In our contemporary culture we look for science and a practical truth but for Indigenous peoples oral transmission was a way of keeping record or stories, history and knowledge.
The Indigenous perspective of the Sasquatch then and now has not changed all that much. A rich oral tradition that runs in tandem with pictorial history and artwork tells a story spanning from the beginning of time. It’s a story about a mystical being that we don’t quite understand but also a story of courtesy and relation. These stories reveal a deep respect and the sacred power in a creature that is not to be meddled with; spiritually or physically.
To Indigenous people, legends of this ape-like or “wild man” creature has existed since time immemorial. The Musqueam First Nation calls the creature “Sesq’ets”, the Stolo Tribe calls it “Sacsquec”, and to the Haida, “Gaagiixid”. To the Nuxalk it’s Boq’s…the list goes on.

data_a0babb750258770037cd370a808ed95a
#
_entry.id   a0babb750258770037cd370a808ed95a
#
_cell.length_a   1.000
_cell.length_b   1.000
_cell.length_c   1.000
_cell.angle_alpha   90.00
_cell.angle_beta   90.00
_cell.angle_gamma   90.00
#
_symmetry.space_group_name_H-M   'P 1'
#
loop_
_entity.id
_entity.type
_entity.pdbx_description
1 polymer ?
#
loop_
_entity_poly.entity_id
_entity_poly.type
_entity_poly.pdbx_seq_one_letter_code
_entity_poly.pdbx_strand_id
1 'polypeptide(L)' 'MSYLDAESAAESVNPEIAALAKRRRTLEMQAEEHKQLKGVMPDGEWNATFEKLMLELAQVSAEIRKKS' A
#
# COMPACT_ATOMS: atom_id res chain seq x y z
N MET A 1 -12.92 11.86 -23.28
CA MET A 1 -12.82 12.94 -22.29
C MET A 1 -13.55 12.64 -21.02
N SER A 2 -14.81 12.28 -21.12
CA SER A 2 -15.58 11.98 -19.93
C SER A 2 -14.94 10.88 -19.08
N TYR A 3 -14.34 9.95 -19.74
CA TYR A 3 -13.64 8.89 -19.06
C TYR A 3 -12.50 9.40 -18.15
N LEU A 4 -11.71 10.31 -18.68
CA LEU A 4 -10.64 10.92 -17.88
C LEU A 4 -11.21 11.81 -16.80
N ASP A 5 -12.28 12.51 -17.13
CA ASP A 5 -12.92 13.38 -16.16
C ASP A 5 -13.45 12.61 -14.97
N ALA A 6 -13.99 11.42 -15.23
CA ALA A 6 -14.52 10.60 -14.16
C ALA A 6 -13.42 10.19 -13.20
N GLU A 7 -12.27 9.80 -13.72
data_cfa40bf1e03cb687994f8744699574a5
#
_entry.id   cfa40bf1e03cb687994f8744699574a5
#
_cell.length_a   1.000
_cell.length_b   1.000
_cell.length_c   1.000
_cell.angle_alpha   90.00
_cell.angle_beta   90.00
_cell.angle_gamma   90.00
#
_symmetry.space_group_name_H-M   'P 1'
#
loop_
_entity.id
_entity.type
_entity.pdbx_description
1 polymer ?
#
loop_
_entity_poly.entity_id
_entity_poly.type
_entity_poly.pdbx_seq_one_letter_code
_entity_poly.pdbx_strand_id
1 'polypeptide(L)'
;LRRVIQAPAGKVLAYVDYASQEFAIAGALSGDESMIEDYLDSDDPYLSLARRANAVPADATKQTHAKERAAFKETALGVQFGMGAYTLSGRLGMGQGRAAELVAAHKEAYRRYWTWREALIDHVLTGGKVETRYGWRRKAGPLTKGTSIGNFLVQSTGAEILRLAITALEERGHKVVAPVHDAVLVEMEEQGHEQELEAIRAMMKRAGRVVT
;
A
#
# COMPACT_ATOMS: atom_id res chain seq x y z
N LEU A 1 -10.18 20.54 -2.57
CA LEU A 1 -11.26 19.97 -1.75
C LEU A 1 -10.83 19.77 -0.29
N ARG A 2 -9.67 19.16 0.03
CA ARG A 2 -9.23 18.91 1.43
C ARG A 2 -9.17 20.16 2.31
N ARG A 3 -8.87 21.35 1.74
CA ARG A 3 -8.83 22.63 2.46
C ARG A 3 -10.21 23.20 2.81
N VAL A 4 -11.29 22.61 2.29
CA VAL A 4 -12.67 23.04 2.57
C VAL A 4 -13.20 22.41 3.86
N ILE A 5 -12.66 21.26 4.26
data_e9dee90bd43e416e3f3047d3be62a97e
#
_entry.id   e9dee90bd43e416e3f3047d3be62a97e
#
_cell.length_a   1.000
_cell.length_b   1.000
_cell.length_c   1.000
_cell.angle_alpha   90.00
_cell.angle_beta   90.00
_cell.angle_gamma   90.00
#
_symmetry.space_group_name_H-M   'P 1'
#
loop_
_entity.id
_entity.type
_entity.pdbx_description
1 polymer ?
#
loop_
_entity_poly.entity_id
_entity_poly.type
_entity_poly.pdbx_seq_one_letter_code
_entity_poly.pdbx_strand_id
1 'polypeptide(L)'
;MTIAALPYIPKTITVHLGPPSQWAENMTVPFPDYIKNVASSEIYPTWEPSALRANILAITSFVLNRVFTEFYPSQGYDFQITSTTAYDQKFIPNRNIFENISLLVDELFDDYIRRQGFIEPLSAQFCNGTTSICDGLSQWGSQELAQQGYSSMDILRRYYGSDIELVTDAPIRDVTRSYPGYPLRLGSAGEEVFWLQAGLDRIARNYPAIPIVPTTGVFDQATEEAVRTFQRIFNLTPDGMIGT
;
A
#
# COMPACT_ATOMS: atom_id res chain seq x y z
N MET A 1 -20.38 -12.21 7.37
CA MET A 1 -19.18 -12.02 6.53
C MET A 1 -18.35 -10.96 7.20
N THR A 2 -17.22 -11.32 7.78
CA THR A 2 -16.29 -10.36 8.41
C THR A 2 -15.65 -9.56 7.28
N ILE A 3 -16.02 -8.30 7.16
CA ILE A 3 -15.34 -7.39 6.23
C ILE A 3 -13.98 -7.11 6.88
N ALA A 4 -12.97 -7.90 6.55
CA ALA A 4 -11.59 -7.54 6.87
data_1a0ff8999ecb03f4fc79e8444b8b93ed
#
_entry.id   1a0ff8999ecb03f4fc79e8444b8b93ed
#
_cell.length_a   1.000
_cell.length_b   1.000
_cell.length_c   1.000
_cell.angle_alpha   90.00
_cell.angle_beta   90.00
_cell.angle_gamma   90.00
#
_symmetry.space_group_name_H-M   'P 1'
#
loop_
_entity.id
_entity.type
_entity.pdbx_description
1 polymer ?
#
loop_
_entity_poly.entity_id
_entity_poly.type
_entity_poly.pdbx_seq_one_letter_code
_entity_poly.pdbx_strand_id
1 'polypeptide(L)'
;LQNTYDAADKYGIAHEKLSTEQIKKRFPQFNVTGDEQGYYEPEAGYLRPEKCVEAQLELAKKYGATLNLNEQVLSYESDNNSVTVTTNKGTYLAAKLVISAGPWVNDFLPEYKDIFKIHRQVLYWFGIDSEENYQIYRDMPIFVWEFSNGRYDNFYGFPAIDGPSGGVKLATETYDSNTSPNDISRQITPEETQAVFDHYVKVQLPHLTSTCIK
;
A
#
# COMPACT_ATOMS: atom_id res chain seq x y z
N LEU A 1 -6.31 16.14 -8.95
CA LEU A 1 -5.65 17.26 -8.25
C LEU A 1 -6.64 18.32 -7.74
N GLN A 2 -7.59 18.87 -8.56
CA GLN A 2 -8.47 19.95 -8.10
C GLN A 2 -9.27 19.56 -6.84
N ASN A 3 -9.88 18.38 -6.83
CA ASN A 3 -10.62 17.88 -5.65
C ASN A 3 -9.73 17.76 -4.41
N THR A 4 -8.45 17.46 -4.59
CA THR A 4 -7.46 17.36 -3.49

The legends of Sasquatch have been part of the Sta’ailes band for centuries. The word Sasquatch derives from the Sta’ailes word “Sa:sq’ets” menaing ‘wild man’ and tells the story of a caretaker who watches over the lands of the Sta’ailes, spanning over the Harrison and Chehalis Lakes region of British Columbia.. The Sta’ailes have adopted an image of Sasquatch as their logo, and furthermore, their national flag. Sa:sq’ets is not a monster but not to meddled with. It is believed that if you see a Sa:sq’ets it means that you were in the right place at the right time. It is a good omen.
To the Haida, ‘Gaagiixid’ is part of a long and rich history of the ‘wild man’. It is believed that sometimes a human gets lost, and when he reaches the brink of death, sometimes he transforms into a supernatural being, a wild man, a Gaagiixid. Gaagiixid was always something to be respected and were in essence, a relative of the Haida people. The songs, dances and song are still strong forces keeping Gaagiixid a stronghold in Haida culture.
Biography: Kristi Lane Sinclair has been involved in the television industry for over ten years. She is a Haida Nation / Cree television producer and director. Her work can be seen on CityTV, JoyTV and APTN. Indigenous teachings, traditions and culture have been kept alive for thousands of year through oral transmission. It was my great honor to hear the accounts from James Leon of the Sta’ailes band and Jim Hart of Haida Gwaii in the summer of 2016 to further my research for an upcoming Sasquatch television documentary.